MSP, Content

Microsoft Cloud Summit: Managed Services Are ‘The New Normal’

Microsoft cloud and MSP partners provide critical managed services and capabilities to help customers achieve their top business goals, according to a 451 Research study released at this week's Microsoft Cloud and Hosting Summit.

The Microsoft-commissioned study, titled "Digital Transformation Opportunity for Service Providers: New Paths to Beyond Infrastructure," indicated nearly 90 percent of IT decision-makers said they are willing to pay a hefty premium to service providers to help them implement and manage their hybrid cloud environments.

Why Are Managed Services "The New Normal"?

Key findings from the 451 Research study included:

  • Half of all organizations surveyed said they consider service providers to be essential for digital transformation projects.
  • 60 percent noted they would be willing to pay twice as much as they currently spend to have a single trusted advisor solution to manage digital transformation projects.
  • 62 percent of cloud/hosting infrastructure spending comes bundled with value-added services, and this total rises to 84 percent for the next cloud/hosting infrastructure engagement.
Aziz Benmalek
Aziz Benmalek

Microsoft cloud and MSP partners that own the customer relationship can build value-added services to increase stickiness and differentiate themselves from the competition, Aziz Benmalek, Microsoft's vice president of worldwide hosting & MSPs, wrote in a blog post.

"The study reveals an enormous opportunity for our cloud partners to help customers with both hybrid cloud implementation and with managed services for the next phase of digital transformation," Benmalek noted.

Vertical Market Opportunities: Microsoft Cloud & MSP Partners

Microsoft has experienced double-digit growth in its hosting and managed services segment for five consecutive years – a trend that appears likely to continue in the foreseeable future.

Meanwhile, vertical market opportunities may help Microsoft cloud and MSP partners extend their reach over the next few years.

Data and site protection services like backup and recovery, disaster recovery and site protection represent top priorities for many organizations, according to Benmalek. However, Microsoft cloud and MSP partners may want to consider offering a stack of services for ongoing operation, management and support of cloud/hosting infrastructure environments, including:

  • End-to-end application management.
  • Proactive capacity planning.
  • On-call 24/7 support.
  • Incident management and remediation.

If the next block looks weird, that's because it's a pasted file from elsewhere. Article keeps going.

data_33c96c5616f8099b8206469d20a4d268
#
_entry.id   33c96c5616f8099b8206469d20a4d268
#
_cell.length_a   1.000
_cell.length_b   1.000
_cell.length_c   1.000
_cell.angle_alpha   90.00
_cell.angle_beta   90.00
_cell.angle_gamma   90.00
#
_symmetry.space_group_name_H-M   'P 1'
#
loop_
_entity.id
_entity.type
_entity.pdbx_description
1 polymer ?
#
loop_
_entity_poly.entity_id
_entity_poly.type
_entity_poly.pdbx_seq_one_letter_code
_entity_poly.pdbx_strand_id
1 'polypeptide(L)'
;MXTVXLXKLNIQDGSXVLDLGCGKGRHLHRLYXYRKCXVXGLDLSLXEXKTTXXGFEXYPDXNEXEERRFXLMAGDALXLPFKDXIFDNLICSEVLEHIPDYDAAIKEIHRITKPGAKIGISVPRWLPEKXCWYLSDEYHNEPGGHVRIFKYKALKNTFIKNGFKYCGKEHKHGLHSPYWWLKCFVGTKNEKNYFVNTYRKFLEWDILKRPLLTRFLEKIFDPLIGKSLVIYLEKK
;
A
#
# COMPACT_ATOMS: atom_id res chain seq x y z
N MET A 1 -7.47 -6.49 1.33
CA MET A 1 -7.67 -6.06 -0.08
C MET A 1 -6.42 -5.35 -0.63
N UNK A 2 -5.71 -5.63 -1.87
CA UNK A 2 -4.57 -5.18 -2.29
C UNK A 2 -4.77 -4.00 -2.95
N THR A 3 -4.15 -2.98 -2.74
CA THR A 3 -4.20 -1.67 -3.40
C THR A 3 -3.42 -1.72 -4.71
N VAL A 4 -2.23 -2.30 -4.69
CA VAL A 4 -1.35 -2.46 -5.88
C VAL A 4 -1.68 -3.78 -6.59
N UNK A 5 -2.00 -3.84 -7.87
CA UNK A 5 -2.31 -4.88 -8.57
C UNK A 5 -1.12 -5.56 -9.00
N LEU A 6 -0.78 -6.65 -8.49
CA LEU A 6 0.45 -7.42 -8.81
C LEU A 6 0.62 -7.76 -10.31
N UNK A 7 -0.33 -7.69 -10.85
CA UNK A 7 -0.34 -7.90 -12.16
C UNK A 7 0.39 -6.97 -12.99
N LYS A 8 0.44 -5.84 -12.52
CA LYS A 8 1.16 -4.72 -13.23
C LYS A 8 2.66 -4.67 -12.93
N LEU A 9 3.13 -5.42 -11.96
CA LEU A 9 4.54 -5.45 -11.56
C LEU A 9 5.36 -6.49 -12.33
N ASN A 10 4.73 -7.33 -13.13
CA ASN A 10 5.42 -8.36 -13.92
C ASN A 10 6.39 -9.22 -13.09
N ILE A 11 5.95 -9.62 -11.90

• Infrastructure/application alerting and monitoring.

If Microsoft cloud and MSP partners embrace hybrid cloud services, they may be able to capitalize on the rising demand for digital transformation solutions in vertical markets, Benmalek pointed out.

"The evidence is clear: hybrid is here to stay and the opportunity for service providers has never been greater," Benmalek wrote in a blog post.

Microsoft & MSPs: No Overnight Success

Additional insights from ChannelE2E Content Czar Joe Panettieri:

It took Microsoft several years to find some success with MSPs. And even today, the company hasn't quite caught on with MSP-centric peer groups and associations that are obsessed with recurring revenues, according to our ongoing market coverage and conversations with MSP leaders.

The inconsistent MSP relationships started back around 2011, when the Office 365 launch ignored MSP demands for partner-centric billing and pricing management. Even Google Apps (now G Suite) offered such partner capabilities at the time. Instead of profiting from Microsoft's early cloud services, many MSPs instead doubled down on remote PC, server, notebook, storage and security support.

Microsoft's next major MSP mistake arrived in 2012, when the company promoted Windows Intune (now called Intune) as a platform for MSPs to remotely manage PCs. But the offering never caught on because it initially only supported Windows -- essentially ignoring Apple Mac, Apple iOS and Google Android during initial releases. In stark contrast, established MSP software tools were cross-platform for mobile, desktops and servers.

Still, Microsoft has made progress with MSPs in recent years, introducing billing and pricing capabilities for Office 365; a CSP partner program; and even some new ways to monetize Azure.

Dan Kobialka

Dan Kobialka is senior contributing editor, MSSP Alert and ChannelE2E. He covers IT security, IT service provider business strategies and partner programs. Dan holds a M.A. in Print and Multimedia Journalism from Emerson College and a B.A. in English from Bridgewater State University. In his free time, Dan enjoys jogging, traveling, playing sports, touring breweries and watching football.